Financial woes force think tank named after Gov. LeRoy Collins to close

Published Feb. 1, 2013

TALLAHASSEE — The Collins Center for Public Policy, one of the state's most well-respected think tanks, announced Thursday that it is closing its doors after 25 years.

A roller-coaster period of growth, followed by recession-induced decline over the last two years, led to a financial fall from which the organization, named after former Gov. LeRoy Collins, could not recover.

"The center has been the standard-bearer for the legacy of former Gov. LeRoy Collins and his vision for a better Florida,'' said Parker Thomson, a Miami lawyer who served as the board's chairman, in a statement Thursday.

For years, the center was called upon to craft solutions to difficult policy challenges, Thomson said. It became the "conscience of Florida" on issues as diverse as ethics and election reforms, racial and ethnic discrimination, public safety, the environment, natural disasters, education, constitutional amendments and smart growth.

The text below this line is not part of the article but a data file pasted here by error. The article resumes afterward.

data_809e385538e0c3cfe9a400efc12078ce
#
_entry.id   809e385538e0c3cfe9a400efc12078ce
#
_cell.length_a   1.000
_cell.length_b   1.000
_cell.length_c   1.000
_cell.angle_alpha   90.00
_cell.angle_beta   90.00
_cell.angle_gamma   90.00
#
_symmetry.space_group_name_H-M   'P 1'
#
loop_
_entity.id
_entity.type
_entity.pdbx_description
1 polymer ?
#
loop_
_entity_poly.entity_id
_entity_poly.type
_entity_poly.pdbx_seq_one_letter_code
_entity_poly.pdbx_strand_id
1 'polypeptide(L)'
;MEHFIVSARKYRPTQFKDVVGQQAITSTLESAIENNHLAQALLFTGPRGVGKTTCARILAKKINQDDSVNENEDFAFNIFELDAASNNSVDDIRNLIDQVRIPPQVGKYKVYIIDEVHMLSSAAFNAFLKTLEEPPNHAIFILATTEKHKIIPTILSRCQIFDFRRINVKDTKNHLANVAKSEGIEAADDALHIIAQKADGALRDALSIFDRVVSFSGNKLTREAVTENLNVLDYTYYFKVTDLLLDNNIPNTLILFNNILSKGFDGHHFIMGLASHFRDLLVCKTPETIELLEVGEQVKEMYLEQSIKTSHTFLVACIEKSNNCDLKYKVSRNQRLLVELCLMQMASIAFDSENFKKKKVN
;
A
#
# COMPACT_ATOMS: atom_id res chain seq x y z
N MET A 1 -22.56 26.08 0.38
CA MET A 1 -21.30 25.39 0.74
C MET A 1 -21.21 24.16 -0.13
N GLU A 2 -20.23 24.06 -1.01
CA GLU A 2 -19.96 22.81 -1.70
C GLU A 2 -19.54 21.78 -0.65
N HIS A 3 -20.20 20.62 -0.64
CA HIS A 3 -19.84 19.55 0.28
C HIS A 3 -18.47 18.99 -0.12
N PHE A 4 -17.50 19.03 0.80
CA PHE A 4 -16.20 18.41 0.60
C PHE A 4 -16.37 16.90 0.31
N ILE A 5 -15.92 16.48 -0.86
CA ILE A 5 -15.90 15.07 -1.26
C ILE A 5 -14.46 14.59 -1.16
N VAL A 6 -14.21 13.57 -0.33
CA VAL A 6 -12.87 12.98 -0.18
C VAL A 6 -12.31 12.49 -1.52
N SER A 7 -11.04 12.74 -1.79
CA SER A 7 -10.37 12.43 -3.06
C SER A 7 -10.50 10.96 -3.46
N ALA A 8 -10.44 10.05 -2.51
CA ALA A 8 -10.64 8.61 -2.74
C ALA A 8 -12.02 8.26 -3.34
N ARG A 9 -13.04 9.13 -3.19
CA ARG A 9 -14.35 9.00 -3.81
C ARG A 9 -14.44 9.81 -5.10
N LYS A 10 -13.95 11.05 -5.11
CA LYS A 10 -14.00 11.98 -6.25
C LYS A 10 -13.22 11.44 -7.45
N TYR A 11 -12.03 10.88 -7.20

In the last election cycle, the center became a go-to source of nonpartisan information on the lengthy list of constitutional amendments on the ballot.

In recent years, the center offered services in foreclosure mediation, launching a program to provide financial counseling and mediation services in six of the 18 judicial districts. During that time, the center increased its staff 62 percent to meet the need and to draw mediation revenue from Fannie Mae.

"Those changes, however, were not nearly offset by grant revenue,'' the center said in a press release Thursday.

Financial problems deepened when Miami-Dade County canceled its foreclosure mediation contract with the center and a robo-signing scam triggered cancelation of the judicial mediation program altogether. The center's revenues dropped from $15.4 million in 2010 to $9.5 million in 2011 and its net revenues declined from $4.3 million to a loss of $4.2 million by July 2011.